Not necessarily. To say this is to say that every problem in the economy happens because the government fails to stop it. Sometimes the government can't do anything; but the utopian liberals insist on pushing their fallacies in saying the government can fix all problems simply by controlling everything that can cause a problem.

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The reason that the people thought the banks would fail is because there was no control over how much in costs banks to borrow money from other banks, making if difficult to determine whether or not banks could "borrow" enough money at a low enough cost to cover short term debts such as withdraws.
Actually, the main cause for confusion and such in the banking sector wasn't too much freedom (or if it was, you will have to prove it). I'd say it was the sudden increase in the money supply before the 1920s, then the removal of more than a third of the currency in circulation:

"Following Friedman and Schwartz (1965), most U.S. economists nowadays seem to agree that the severity of the Great Depression cannot be explained without reference to the unprecedented contraction of the U.S. money si.tpply. From August 1929 to March 1933, the broad money supply (M2) decreased by more than a third."

If a free banking system had been used, there would have been no federal reserve board with the power to increase/decrease the money supply, this wouldn't have been an issue.

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As far as what the government could have done about that, you should look up something called a "federal reserve system".

Yeah they should have used one of this in 1929... oh wait, one had been in operation for sixteen years prior to the stock market crash. Imagine that.



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post Feb 20 2009, 06:08 AM
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QUOTE(Skinny. @ Feb 20 2009, 05:19 AM) [snapback]1485491[/snapback]
No, it's not a valid argument. Saying that libertarianism is unlikely to be used because people don't agree with it is valid, but saying it is a bad system, simply because the majority disagree with it, is not. You'll find that where ever you go, the majority always agrees with the government or else the government would not be there. You would basically be saying that every system of government that ever lasted more than 50 or so years, is effective and preferable.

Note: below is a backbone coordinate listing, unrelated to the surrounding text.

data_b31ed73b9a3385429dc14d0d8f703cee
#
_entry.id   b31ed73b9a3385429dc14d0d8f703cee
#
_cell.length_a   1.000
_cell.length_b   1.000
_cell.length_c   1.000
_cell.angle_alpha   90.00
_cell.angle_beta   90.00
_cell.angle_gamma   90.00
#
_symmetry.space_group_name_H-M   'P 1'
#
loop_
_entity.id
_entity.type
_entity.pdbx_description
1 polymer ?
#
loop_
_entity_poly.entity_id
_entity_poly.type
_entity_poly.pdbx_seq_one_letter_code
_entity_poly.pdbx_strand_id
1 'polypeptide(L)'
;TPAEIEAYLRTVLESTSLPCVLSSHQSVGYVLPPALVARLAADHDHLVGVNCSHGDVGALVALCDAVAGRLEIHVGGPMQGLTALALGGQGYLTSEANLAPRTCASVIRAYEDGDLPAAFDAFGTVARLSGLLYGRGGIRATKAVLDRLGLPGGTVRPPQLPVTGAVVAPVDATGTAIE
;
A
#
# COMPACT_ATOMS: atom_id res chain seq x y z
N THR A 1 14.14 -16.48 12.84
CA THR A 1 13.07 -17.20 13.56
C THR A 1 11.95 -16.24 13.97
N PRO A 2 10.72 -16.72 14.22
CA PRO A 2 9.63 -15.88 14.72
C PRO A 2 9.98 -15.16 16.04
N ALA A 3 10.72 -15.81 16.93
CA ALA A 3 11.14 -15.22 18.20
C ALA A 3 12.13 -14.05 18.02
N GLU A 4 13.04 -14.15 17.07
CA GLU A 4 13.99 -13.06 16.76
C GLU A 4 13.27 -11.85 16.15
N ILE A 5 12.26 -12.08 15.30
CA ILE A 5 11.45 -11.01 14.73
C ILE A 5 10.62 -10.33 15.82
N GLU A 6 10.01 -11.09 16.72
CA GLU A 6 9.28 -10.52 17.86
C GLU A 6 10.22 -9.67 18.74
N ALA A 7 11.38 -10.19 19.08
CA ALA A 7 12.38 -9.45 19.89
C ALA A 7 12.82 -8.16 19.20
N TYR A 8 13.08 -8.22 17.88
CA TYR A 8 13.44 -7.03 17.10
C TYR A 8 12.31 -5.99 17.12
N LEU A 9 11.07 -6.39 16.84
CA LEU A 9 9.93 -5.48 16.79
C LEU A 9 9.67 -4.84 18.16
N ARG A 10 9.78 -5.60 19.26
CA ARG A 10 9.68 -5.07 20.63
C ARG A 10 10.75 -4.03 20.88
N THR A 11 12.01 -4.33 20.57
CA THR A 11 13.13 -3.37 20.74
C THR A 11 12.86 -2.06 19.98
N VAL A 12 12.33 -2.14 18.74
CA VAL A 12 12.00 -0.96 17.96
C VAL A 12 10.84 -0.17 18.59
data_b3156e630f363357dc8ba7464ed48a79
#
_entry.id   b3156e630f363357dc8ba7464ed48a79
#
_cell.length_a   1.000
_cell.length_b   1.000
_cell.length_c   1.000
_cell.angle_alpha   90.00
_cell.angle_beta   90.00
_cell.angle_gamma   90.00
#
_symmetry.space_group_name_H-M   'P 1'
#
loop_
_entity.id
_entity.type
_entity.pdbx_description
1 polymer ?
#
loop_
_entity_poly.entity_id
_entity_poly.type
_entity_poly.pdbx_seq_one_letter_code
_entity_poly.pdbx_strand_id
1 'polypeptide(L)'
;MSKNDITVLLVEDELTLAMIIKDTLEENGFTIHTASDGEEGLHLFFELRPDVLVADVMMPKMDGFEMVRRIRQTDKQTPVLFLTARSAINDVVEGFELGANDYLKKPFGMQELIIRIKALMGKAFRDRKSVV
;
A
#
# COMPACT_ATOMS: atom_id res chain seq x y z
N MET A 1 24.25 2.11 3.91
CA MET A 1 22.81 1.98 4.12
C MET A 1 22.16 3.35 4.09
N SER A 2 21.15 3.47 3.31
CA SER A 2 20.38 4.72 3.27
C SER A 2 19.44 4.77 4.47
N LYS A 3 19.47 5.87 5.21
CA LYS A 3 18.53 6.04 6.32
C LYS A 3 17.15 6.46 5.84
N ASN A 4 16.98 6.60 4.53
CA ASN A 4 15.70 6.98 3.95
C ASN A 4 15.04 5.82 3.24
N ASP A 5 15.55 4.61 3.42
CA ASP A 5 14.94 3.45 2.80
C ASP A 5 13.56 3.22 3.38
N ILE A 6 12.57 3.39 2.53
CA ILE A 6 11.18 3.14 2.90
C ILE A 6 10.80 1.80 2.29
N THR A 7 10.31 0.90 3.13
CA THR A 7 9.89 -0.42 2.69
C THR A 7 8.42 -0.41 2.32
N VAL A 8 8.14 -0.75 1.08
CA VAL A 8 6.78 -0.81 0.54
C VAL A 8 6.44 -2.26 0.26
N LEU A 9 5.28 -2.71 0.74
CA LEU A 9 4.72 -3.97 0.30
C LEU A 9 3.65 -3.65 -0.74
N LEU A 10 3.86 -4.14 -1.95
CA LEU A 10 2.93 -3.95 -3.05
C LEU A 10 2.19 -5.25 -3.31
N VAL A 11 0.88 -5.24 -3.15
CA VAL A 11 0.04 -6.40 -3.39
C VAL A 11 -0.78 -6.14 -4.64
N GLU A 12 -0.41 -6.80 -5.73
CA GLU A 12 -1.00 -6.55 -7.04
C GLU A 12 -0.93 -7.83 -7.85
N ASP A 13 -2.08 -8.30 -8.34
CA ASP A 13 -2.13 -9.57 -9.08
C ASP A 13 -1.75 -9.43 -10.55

No, i would actually be saying that any government which doesn't currently exist was uneffective and unpreferable.

Secondly, your wrong.


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didn't specify what damage the tariffs actually did. I merely said that some over regulation was a factor in the severity of the depression
OOOOHHHH.

You could look at the tarrifs in more than way. The tarrifs helped to isolate economies so one could make the argument that the tarrifs slowed the pace of the expansion of the recession. Im not going to argue that point, but you could if you wanted to. Secondly, like i said before, tarrifs played a small roll in this and really only came into facter AFTER the recession had started. The recession started for reasons i've already mentioned.

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Anything not related to government is something that is not regulated by government. AMIRITE?

Not necessarily. To say this is to say that every problem in the economy happens because the government fails to stop it.


Do you say "to say this" when you speak, if you don't you should try to type with fake eloquence. Because its painfully fake.

Finally, your analogy makes no sense. I said nothing about the economy, problems, are what the government does or doesn't do. I say does not you say i say does too.


As far as your last bit, prior to 1929 the federal reserve system had very limited powers and a very limited knowledge of how the economy worked. Economics is a new science, remember.

We are talking about today however, and no matter what happened in 1929 its incorrect to say today that deregulation of the banks was the best thing since sliced bread. Because thats obviously wrong. look where we are at now.


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Skinny 
post Feb 20 2009, 10:29 AM
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QUOTE(Qdeathstar @ Feb 20 2009, 05:08 PM) [snapback]1485507[/snapback]
No, i would actually be saying that any government which doesn't currently exist was uneffective and unpreferable.

Duh, but many that do exist are ineffective and not preferable. Communism, for one.

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You could look at the tarrifs in more than way. The tarrifs helped to isolate economies so one could make the argument that the tarrifs slowed the pace of the expansion of the recession.
That's exactly what they did. What's your point? Large tariffs and isolationism, like most policies, have many negatives and positives. The negatives outweigh the positives, when it comes to isolationism.

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Secondly, like i said before, tarrifs played a small roll in this and really only came into facter AFTER the recession had started.

I even said that they were not a major factor. But they are a form of over regulation and did contribute to the severity of the depression, amirite?

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Do you say "to say this" when you speak, if you don't you should try to type with fake eloquence. Because its painfully fake.
I think you've just made the least relevant point I have ever seen, congratulations. If you really wanted to know how I speak in comparison to how I type, you should have asked me on MSN, since it has nothing to do with our debate about political economy. V_V

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Finally, your analogy makes no sense.